While supported by both parties, a widespread bill to shore up and expand America’s crumbling infrastructure is at risk for a variety of reasons. One is the cost. With the fiscal deficit already wide, partially due to recent tax cuts, adding an expensive plan could be a deal-breaker. Politically, whether Democrats are willing to partner with the President, who may claim victory on such a high-profile deal, also remains in doubt. If so, hoped-for gains in affected groups in industrials, energy and other segments may remain on pause.
Traditional Republican policy favors higher levels of defense spending, which has benefitted the aerospace group, while a Democratic-controlled house could certainly rein this in as a budget item.
There has been growing support on both sides of the aisle (for unique reasons) for some type of privacy regulation, considering the long list of data breaches and questions about information sharing for commercial purposes. The European General Data Protection Regulation (GDPR) implemented this year could serve as a model for what such legislation could look like in the U.S., but this is only speculation. This could negatively affect info tech firms, for whom this massive trove of data is a key asset, and earn substantial revenue from it.
With broad, and often unilateral, discretion remaining with the executive branch, the change of party leadership in the House may not have a direct effect on the President’s recent imposition of tariff policies. Formal trade agreements, however, such as the updated version of NAFTA, require legislative approval. Market sentiment sensitivity to trade news continues to run at a high level, with an apparent consensus base case that some type of deal with China will be put into place. Sentiment has been more challenged in Europe and Asia, which could be more negatively affected than the U.S. by a broader trade war.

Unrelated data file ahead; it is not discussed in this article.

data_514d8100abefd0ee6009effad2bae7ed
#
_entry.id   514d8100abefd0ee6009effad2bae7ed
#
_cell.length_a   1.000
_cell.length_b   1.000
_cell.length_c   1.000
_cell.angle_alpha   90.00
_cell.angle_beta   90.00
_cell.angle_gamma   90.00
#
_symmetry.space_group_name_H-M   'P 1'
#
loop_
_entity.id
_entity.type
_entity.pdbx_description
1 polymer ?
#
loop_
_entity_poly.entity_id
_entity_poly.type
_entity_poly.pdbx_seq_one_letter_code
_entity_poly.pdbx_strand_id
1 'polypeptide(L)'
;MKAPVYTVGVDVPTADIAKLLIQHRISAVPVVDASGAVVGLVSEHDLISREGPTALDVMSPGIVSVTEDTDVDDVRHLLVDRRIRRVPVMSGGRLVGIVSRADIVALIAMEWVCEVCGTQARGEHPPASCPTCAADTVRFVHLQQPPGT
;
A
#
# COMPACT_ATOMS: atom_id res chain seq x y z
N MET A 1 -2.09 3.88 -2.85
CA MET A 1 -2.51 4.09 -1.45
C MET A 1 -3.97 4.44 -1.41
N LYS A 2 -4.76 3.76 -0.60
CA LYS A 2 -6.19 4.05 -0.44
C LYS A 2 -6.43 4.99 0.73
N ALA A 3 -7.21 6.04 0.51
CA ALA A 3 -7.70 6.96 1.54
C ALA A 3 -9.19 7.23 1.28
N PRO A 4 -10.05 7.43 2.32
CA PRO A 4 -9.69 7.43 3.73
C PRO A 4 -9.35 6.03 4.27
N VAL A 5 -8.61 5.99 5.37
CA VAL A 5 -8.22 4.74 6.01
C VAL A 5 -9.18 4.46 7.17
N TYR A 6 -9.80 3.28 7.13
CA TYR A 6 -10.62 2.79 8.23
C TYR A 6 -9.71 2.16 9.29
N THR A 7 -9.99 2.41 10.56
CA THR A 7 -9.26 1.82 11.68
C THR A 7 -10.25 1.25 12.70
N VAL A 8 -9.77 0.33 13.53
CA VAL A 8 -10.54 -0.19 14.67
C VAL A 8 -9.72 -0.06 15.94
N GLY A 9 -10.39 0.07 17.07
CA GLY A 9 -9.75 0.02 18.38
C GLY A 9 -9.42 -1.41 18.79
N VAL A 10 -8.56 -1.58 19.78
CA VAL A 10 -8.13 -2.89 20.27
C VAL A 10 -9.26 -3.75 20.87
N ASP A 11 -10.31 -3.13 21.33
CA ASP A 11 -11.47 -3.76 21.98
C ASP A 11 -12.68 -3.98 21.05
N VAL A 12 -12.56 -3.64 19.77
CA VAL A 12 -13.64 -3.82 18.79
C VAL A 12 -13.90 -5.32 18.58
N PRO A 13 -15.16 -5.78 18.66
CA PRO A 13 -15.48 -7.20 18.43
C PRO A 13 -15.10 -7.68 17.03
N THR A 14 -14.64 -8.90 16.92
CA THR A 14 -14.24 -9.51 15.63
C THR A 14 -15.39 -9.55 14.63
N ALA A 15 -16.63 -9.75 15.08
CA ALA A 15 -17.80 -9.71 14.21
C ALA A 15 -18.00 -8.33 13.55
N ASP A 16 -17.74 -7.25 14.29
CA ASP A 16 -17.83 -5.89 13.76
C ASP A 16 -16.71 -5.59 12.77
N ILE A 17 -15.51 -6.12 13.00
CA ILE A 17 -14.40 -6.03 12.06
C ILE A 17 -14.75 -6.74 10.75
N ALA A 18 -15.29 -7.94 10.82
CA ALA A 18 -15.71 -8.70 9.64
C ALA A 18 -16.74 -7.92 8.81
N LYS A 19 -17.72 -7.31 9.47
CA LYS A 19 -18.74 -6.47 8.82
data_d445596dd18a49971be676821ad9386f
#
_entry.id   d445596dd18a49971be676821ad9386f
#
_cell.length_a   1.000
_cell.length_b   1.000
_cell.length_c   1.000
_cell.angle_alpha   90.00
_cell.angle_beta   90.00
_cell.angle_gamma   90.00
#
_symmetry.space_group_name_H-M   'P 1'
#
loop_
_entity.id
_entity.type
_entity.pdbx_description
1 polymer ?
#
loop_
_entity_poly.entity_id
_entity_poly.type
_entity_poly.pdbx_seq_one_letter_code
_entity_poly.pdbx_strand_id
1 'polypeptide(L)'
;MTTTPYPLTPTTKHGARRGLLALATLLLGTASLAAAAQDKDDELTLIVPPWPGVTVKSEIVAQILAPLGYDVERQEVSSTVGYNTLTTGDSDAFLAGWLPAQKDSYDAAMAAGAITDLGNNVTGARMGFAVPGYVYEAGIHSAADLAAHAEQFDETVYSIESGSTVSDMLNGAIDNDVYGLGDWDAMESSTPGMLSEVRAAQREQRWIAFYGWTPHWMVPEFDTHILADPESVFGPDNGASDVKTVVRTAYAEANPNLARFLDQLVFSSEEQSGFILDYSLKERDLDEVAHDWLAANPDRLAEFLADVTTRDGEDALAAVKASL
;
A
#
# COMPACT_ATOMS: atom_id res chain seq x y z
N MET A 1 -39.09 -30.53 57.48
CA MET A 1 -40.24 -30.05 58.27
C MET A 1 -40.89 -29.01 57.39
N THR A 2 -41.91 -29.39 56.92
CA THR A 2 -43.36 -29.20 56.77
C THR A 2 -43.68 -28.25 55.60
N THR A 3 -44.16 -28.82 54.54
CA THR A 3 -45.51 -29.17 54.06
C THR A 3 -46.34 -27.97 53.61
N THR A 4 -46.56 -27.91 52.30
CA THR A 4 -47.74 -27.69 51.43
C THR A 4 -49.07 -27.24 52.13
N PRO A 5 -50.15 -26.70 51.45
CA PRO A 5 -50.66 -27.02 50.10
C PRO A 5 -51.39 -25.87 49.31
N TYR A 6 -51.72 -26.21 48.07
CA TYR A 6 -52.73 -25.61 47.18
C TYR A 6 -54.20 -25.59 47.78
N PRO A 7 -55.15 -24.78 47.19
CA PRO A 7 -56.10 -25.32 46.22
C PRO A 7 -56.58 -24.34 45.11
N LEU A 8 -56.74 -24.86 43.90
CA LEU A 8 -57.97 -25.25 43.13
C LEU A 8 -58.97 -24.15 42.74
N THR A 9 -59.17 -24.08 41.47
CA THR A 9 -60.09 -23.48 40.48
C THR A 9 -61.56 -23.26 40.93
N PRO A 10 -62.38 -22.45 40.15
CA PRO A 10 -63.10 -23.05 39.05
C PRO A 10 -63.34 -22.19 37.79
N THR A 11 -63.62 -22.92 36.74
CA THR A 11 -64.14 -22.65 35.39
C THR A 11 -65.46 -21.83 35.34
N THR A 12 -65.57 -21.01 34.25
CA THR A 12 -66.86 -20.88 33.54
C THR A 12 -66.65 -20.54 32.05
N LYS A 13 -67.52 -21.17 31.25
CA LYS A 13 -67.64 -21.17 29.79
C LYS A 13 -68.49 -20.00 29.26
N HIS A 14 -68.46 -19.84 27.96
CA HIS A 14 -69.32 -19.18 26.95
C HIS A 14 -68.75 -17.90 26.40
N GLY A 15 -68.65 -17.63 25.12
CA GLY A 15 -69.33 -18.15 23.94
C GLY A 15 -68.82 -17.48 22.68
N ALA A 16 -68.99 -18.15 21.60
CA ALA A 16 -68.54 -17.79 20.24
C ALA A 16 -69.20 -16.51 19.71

In the financial sector, certain provisions could again be brought to the surface for discussion—notably those intended to reduce systematic financial risk or affecting consumer finance oversight to some degree. However, due to the split Congress, agreement on substantial changes is not expected. On a broader level, as with trade, the executive branch has a degree of discretion on lowering regulatory burden for companies, which is likely to continue.
Talk has already begun about the numerous ‘impeachable moments’ that could be pursued by the House against the President. Requests for information through subpoenas and additional news focus could prove embarrassing at the very least, or worse, such as resulting in impeachment proceedings, if evidence of wrongdoing is found. Based on financial market responses during the Nixon and Clinton scandals, any big news here could raise volatility significantly. While fundamentals wouldn’t be necessarily affected, such an event would qualify as internal ‘geopolitical’ risk that shakes confidence in risk-taking generally.
With a divided Congress, the risk of petty squabbles increases—this could manifest in the form of fights over short-term budget extensions (potentially leading to government shutdowns) and the government debt limit expiration next year (last time this negatively impacted the U.S. credit rating and raised market volatility significantly).